The CALLS proposal reduces these subsidies, and keeps rates affordable in high-cost areas, by replacing the subsidies with explicit interstate access universal service support. In section 254(e), Congress stated that federal universal service support should be made explicit. The CALLS proposal identifies and removes $650 million of implicit universal service support in interstate access charges, creates an explicit interstate access universal service support mechanism in this amount to replace the implicit support, and makes interstate access universal service support fully portable among eligible telecommunications carriers. The CALLS proposal conforms with our tentative conclusion in the Universal Service Seventh Report and Order, 64 FR 30440, that price cap LECs should reduce their interstate access rates to reflect any increase in explicit high-cost support. In addition, we conclude that this interstate access universal service support mechanism is specific, predictable and sufficient. Moreover, by making universal service support explicit and portable, the interstate access universal service support mechanism should also encourage competitive entry into high-cost areas.

We note that even as the CALLS proposal phases out these subsidies, it maintains several safeguards that ensure that the rates consumers pay for the SLC remain well within a zone of reasonableness. The CALLS proposal maintains an overall cap on the SLC assessed on primary residential and single-line business lines at $6.50, and could set the cap even lower if price cap LECs cannot justify higher increases. Thus, as explained below, CALLS ensures that basic telephone service does not become too expensive. The CALLS proposal also asks the Commission to examine the appropriateness of setting the SLC caps for primary residential and single-line business lines above $5.00 before doing so. In addition, the CALLS proposal provides for additional Lifeline support so that low-income subscribers will not be hurt by increases to the primary residential SLC cap. The CALLS proposal also provides that Lifeline customers will not be assessed universal service charges by price cap LECs.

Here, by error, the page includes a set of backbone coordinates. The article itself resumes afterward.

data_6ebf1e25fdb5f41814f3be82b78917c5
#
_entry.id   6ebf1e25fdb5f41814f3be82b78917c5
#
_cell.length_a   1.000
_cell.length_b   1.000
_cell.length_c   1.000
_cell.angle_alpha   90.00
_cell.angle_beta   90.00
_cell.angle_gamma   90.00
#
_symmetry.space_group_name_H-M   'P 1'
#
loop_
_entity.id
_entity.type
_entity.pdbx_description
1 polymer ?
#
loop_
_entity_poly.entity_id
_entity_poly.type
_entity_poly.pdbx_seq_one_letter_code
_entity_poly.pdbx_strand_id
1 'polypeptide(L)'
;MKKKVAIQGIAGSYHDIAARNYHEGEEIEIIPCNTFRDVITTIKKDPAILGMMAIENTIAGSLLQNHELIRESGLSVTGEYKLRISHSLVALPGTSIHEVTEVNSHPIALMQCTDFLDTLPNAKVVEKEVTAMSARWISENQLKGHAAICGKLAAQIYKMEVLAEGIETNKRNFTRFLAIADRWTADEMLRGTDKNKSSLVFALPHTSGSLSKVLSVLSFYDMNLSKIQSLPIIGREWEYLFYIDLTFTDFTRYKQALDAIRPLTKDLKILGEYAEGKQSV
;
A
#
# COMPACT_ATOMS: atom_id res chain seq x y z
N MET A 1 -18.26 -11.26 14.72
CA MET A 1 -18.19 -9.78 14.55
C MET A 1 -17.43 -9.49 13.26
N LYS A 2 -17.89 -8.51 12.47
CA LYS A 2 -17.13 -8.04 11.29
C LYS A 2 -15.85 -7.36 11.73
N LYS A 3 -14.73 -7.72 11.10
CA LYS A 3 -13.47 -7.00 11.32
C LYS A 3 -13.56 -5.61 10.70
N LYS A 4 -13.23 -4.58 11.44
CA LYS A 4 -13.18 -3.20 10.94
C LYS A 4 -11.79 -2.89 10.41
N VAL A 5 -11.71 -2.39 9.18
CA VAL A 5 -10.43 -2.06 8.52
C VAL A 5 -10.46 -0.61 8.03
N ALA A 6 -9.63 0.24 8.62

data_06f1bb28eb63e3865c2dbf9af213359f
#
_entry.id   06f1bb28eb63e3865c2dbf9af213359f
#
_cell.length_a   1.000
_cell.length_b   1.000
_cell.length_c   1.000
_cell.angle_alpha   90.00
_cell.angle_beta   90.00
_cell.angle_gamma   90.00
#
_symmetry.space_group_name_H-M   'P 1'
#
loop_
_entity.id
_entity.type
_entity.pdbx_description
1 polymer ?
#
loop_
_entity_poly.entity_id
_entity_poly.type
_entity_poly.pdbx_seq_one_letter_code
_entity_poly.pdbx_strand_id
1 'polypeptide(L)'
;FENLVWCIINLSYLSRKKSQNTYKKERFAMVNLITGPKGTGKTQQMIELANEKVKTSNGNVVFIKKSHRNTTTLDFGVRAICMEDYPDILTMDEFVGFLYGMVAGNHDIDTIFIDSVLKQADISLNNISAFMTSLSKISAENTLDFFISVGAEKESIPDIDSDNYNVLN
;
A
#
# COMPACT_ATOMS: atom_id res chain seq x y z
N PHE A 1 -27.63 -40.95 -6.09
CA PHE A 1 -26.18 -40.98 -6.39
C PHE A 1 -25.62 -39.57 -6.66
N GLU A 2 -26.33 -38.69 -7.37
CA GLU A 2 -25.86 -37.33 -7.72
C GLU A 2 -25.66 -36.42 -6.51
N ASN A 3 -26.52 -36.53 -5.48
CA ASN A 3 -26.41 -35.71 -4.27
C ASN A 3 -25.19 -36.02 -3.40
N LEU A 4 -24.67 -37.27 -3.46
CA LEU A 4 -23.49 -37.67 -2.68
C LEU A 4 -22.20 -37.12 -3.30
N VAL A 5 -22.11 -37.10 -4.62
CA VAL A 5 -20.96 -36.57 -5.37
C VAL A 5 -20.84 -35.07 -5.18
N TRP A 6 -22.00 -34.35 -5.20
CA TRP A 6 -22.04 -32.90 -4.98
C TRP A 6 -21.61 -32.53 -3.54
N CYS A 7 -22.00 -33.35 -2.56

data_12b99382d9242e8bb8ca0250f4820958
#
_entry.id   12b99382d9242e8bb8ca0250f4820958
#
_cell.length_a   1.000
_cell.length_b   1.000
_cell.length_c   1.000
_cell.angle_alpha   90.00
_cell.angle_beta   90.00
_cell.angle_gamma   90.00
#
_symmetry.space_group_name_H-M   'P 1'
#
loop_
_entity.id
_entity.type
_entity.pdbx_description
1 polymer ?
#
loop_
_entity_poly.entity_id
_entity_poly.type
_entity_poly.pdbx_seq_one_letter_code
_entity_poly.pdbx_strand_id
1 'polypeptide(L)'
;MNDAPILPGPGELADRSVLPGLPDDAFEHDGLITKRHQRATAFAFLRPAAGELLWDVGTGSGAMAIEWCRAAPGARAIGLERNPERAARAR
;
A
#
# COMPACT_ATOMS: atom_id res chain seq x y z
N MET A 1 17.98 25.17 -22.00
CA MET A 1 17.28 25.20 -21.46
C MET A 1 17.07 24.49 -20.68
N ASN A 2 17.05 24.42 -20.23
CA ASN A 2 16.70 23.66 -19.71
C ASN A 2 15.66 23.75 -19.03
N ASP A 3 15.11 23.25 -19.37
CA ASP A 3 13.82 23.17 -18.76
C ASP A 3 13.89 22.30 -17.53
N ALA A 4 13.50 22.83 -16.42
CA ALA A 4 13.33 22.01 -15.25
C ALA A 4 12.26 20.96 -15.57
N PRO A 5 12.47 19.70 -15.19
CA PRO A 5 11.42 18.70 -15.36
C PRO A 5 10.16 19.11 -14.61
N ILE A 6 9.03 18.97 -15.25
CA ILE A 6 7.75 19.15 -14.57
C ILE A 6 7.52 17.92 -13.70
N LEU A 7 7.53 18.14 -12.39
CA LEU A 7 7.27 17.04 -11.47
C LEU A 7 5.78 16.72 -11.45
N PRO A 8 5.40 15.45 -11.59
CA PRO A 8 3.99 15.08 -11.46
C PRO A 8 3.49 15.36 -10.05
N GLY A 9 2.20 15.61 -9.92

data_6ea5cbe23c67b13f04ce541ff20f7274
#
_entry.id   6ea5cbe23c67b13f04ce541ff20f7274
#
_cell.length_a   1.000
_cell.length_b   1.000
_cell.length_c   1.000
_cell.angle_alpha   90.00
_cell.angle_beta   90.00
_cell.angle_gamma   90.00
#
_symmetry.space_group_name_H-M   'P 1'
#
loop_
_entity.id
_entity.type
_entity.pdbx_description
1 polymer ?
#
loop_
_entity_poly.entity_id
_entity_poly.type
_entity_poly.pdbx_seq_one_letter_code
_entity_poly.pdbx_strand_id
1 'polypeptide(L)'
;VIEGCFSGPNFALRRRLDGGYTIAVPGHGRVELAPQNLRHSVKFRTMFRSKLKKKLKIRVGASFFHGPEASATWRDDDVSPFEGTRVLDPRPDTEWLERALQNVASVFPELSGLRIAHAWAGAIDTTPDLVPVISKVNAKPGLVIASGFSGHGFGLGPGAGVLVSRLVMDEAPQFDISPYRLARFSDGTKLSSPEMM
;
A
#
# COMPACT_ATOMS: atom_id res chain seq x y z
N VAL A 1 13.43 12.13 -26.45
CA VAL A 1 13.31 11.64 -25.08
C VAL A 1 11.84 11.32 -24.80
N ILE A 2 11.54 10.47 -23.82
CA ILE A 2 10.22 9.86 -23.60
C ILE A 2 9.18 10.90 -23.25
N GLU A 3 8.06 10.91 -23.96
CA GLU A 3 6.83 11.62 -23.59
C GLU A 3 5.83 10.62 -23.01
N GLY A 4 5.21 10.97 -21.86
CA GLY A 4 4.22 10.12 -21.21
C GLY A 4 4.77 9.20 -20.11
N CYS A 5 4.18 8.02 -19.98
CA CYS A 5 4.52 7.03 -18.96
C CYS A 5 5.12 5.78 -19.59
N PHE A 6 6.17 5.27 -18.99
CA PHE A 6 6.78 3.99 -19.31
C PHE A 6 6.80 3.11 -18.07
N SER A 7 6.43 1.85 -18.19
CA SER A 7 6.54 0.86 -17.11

Low-volume long-distance users also benefit from the CALLS proposal. First, AT&T and Sprint both commit to having no monthly minimum charge on their Basic Schedule for at least three years. Second, both carriers agree to eliminate their PICC pass-through charges for residential and single-line business subscribers in light of the elimination of the PICCs for those customers. Third, in a move that benefits all subscribers, both carriers have agreed to flow through to residential and business customers the savings they realize from the CALLS-related reductions in access charges. We find that these commitments are in the public interest and adopt them as requirements of this Order.